Management and Bureaucracy In The Russian Factory

Management and Bureaucracy In The Russian Factory

A major legend of Soviet ideology has it that the rule over production in the USSR is qualitatively different from that of private capitalism. In Factory and Manager in the U.S.S.R., Professor Joseph Berliner of Syracuse University has written a most valuable study of the actual operating conditions in the Soviet factory; and the facts he advances show that, for many purposes, the similarities between modes of management at the plant level under private (Western) and state (Russian) capitalism are at least as important as the differences.

In preparing his book Professor Berliner made use of data derived from interviews with emigres who had once been managers and technicians in Soviet factories. Their ac• counts of their job experiences were then extensively supplemented and thus “controlled’ by information culled from Soviet journals—so that it is impossible to dismiss this material on the ground that it comes from “hostile” sources.

It is the similarities in managerial rule that are most striking, yet to understand them one has first to glance at some of the differences. Because of the scarcity of virtually all kinds of consumer goods as well as capital goods, selling products has not been a problem in Russia. The energies devoted in the United States to selling have in Russia largely gone into procurement, though similar techniques have been evolved for these different ends.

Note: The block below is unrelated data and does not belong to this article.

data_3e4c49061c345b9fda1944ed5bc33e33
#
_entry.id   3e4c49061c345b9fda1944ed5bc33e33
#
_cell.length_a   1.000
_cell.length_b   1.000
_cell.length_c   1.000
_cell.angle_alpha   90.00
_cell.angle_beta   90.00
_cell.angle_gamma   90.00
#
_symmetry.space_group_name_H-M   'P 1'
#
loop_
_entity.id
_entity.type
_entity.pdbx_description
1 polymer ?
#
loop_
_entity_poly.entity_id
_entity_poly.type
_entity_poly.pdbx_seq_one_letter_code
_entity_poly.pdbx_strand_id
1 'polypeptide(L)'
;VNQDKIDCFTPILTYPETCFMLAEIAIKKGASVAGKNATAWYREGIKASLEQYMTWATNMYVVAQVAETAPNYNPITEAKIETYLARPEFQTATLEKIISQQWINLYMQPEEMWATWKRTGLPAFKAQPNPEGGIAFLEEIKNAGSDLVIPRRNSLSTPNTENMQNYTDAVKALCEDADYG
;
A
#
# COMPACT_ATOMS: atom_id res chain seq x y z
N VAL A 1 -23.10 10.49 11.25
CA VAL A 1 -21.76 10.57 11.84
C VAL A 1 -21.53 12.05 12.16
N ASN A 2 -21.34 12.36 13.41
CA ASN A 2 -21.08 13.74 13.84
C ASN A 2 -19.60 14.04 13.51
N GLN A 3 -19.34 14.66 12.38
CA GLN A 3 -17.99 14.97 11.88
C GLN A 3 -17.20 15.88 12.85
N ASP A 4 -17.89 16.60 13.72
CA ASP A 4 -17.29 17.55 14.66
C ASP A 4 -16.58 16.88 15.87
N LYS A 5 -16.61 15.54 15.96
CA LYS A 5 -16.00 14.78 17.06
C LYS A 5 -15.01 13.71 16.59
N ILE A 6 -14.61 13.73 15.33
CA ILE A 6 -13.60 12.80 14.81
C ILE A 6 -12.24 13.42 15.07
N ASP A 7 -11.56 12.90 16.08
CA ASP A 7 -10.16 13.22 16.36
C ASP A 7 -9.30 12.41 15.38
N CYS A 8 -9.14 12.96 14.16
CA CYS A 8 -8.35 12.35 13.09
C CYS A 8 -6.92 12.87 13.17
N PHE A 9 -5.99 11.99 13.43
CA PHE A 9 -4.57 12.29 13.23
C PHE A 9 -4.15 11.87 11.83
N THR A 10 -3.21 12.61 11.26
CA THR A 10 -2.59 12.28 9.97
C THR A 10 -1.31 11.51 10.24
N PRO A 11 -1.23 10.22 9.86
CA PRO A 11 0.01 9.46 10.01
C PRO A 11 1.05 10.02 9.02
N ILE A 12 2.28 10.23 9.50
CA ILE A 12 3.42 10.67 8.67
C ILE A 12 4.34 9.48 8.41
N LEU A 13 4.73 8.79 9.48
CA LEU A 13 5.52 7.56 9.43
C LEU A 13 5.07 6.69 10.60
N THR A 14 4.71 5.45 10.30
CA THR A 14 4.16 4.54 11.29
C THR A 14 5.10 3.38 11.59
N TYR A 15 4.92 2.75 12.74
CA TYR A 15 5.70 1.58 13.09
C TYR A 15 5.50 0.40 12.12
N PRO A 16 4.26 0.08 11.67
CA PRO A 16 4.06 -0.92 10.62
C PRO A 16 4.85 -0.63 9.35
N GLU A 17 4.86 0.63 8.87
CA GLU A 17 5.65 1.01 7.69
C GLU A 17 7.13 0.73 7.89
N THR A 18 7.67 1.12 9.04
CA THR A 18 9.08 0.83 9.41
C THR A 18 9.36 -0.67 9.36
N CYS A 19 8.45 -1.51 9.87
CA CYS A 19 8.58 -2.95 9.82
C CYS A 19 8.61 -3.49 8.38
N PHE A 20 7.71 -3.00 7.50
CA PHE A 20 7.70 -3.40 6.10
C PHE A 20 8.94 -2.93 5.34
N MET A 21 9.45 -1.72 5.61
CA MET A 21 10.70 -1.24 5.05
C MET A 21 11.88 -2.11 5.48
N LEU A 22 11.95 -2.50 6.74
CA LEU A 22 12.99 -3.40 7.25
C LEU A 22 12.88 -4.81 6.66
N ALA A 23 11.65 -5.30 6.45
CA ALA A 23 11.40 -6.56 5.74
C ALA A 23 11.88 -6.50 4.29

A second major difference between Soviet and, say, American conditions of management is the absence of autonomous worker organizations in Russia. The Russian trade unions being substantially company unions, management is seldom impeded by the claims of freely-operating organizations that parallel its own lines of decision in the productive process.

Thirdly, the Soviet manager, unlike his equivalent in the West, has functioned under close political and police surveillance. Within the factories there have systematically operated “parallel organizations” of the party and the police assigned to check on managerial performance and guard against “subversive,” i.e., independent, action by the workers.

Finally, the hierarchical rule of management in Russia is organized from the factory floor to the pinnacle of national power. It is as though the whole of an economy consisted of vast firms like General Motors, all of them controlled by the central office of a super firm whose management is finally found in the highest political body of the country.